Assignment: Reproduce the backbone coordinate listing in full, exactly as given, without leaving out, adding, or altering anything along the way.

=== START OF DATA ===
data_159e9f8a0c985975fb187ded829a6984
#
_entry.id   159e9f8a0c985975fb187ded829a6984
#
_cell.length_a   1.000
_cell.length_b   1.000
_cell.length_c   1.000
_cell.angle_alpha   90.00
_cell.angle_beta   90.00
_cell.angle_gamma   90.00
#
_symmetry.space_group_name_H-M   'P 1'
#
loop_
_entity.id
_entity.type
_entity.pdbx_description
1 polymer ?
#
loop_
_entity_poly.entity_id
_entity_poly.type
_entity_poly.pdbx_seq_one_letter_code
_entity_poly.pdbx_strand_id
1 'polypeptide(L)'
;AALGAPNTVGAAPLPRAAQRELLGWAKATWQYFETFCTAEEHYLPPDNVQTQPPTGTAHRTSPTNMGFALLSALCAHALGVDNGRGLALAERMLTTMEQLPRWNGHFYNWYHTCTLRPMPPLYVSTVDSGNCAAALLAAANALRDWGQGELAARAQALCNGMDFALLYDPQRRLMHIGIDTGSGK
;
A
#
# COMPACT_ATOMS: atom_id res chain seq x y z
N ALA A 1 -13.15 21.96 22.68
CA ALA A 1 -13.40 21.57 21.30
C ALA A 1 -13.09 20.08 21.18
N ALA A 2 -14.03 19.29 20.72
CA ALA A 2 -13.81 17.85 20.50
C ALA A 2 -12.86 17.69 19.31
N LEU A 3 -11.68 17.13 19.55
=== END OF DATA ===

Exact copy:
data_159e9f8a0c985975fb187ded829a6984
#
_entry.id   159e9f8a0c985975fb187ded829a6984
#
_cell.length_a   1.000
_cell.length_b   1.000
_cell.length_c   1.000
_cell.angle_alpha   90.00
_cell.angle_beta   90.00
_cell.angle_gamma   90.00
#
_symmetry.space_group_name_H-M   'P 1'
#
loop_
_entity.id
_entity.type
_entity.pdbx_description
1 polymer ?
#
loop_
_entity_poly.entity_id
_entity_poly.type
_entity_poly.pdbx_seq_one_letter_code
_entity_poly.pdbx_strand_id
1 'polypeptide(L)'
;AALGAPNTVGAAPLPRAAQRELLGWAKATWQYFETFCTAEEHYLPPDNVQTQPPTGTAHRTSPTNMGFALLSALCAHALGVDNGRGLALAERMLTTMEQLPRWNGHFYNWYHTCTLRPMPPLYVSTVDSGNCAAALLAAANALRDWGQGELAARAQALCNGMDFALLYDPQRRLMHIGIDTGSGK
;
A
#
# COMPACT_ATOMS: atom_id res chain seq x y z
N ALA A 1 -13.15 21.96 22.68
CA ALA A 1 -13.40 21.57 21.30
C ALA A 1 -13.09 20.08 21.18
N ALA A 2 -14.03 19.29 20.72
CA ALA A 2 -13.81 17.85 20.50
C ALA A 2 -12.86 17.69 19.31
N LEU A 3 -11.68 17.13 19.55